Location: Indian Ocean, off the eastern coast of Africa (1,600 from Kenya)
Website: Seychelles National Site
Language: English, French, and Creole
Transportation: Rental cars, planes, fast boats, and taxis
Cost of visiting: Expensive to very expensive
Challenges: As a developing nation with Historic ties to France, the Seychelles is an island chain with high hopes for tourism. As developing nations go, the Seychellois people fare well. From a tourist perspective, the lack of infrastructure and basic amenities makes the country of islands a challenge to appreciate for all but the most determined, those with a substantial bank account and the desire to lighten it or those willing to overlook the countless tourism shortcomings.
Basic accommodations and food costs begin on the high end of the spectrum and escalate from there without much justification. The tourism infrastructure, designed to protect the local population and the islands natural beauty, does little for the traveler. Tourism workers we encountered in the two main islands we visited (Mahe and Praslin) had an arrogant attitude and no customer service inclination.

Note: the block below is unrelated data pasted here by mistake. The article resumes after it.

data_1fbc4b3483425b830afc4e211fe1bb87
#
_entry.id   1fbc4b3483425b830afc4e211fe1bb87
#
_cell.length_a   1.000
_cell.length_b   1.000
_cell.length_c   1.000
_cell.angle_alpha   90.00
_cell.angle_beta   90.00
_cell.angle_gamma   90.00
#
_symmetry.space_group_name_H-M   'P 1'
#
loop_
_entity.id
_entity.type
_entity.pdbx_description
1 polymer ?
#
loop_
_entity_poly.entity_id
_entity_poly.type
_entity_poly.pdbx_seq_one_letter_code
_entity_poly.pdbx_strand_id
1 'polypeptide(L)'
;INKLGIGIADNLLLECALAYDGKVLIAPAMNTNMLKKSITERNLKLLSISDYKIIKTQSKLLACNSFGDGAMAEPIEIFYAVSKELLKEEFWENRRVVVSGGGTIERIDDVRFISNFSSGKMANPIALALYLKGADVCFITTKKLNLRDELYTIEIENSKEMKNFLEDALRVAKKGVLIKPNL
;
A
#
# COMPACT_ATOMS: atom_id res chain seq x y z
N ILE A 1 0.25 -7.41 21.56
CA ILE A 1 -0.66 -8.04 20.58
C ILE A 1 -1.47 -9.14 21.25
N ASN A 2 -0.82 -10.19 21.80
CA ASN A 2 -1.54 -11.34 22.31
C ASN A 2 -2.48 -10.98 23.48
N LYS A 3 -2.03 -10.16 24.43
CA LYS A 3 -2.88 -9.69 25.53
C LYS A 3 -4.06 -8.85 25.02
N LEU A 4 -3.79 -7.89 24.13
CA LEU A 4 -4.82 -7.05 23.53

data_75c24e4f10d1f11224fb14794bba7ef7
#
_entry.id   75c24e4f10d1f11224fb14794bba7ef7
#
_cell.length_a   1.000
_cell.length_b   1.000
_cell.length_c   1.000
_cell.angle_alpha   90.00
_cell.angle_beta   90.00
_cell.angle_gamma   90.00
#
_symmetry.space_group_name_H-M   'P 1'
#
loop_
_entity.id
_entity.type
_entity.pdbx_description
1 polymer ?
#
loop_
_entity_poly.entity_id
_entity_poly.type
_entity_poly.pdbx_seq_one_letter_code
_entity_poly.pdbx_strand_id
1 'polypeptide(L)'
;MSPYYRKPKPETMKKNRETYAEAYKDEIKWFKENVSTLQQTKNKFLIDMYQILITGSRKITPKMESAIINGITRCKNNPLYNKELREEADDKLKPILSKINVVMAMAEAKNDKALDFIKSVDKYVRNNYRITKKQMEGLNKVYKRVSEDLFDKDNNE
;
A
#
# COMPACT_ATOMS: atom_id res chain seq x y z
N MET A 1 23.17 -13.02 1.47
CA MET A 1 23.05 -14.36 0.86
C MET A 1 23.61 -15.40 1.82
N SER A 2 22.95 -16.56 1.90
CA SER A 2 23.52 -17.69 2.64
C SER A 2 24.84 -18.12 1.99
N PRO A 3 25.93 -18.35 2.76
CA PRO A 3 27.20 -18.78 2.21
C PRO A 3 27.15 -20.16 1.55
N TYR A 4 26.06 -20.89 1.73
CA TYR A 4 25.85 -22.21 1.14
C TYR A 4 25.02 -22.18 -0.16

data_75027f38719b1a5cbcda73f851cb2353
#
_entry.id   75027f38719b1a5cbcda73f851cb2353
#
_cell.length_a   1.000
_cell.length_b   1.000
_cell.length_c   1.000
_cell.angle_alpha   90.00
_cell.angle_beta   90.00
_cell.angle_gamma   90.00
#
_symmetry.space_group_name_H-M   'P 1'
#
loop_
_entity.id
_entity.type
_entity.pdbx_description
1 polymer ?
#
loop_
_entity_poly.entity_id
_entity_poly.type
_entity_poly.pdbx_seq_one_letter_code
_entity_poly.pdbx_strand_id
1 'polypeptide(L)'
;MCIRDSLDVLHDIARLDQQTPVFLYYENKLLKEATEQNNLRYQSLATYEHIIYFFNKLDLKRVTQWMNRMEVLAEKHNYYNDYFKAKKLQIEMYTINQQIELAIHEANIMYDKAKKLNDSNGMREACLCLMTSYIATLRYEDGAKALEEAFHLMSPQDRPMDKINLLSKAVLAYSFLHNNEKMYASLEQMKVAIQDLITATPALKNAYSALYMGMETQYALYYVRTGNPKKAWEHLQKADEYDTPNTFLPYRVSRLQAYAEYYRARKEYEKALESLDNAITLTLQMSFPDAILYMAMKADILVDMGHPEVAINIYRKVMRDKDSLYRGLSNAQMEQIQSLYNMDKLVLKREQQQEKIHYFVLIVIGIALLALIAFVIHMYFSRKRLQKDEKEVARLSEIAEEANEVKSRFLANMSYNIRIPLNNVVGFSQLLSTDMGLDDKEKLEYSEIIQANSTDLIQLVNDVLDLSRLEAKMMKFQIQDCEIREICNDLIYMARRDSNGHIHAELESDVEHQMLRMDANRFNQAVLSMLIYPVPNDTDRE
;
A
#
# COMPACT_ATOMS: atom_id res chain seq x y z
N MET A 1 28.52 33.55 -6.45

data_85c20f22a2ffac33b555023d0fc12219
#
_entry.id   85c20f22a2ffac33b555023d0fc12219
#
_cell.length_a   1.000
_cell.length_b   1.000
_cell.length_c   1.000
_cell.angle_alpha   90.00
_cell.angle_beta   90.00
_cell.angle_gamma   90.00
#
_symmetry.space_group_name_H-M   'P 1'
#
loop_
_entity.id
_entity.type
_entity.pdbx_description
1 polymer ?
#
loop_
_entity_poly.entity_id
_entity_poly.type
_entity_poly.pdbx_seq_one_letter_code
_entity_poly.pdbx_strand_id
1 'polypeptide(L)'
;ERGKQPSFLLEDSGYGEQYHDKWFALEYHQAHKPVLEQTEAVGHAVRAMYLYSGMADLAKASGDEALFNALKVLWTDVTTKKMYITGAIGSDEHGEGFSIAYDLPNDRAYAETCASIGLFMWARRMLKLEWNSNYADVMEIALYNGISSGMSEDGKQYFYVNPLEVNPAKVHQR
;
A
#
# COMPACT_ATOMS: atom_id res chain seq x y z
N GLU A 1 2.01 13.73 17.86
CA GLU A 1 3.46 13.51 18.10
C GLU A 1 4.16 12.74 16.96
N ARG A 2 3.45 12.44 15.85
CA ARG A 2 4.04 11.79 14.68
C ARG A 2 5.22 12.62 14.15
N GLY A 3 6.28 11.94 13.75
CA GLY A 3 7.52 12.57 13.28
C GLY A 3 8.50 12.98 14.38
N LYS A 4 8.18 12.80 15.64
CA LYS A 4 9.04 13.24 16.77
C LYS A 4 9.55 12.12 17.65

Advantages: Unspoiled beauty in a setting with limited development.
Shopping: Other than a few local handcrafts, there is hardly anything to purchase either on the islands or at the airport duty free shop. Junk food like snacks, cookies, chocolates and liquor are hard to come by. We were unable to find a single chocolate anywhere on either island. A black pearl shop on Praslin sells jewelry and individual pearls.
Overall: If you have traveled the globe in search of an unspoiled destination, are indifferent to creature comforts, customer oriented service staff and good food, and have lots of money to burn, the Seychelles may be for you. We were highly disappointed.
Other: Coco de Mer. The Coco de mer also called double coconut, is a palm tree found only on the Seychelles Islands in the Indian Ocean. The coco de mer fruit has 2 lobes and looks like 2 coconuts joined together. The fruit takes 10 years to mature, and can weigh up to 50 pounds, making it one of the largest fruits in the plant kingdom. The shells were found floating in the ocean long before anyone knew where they came from, and they were thought to have magical properties.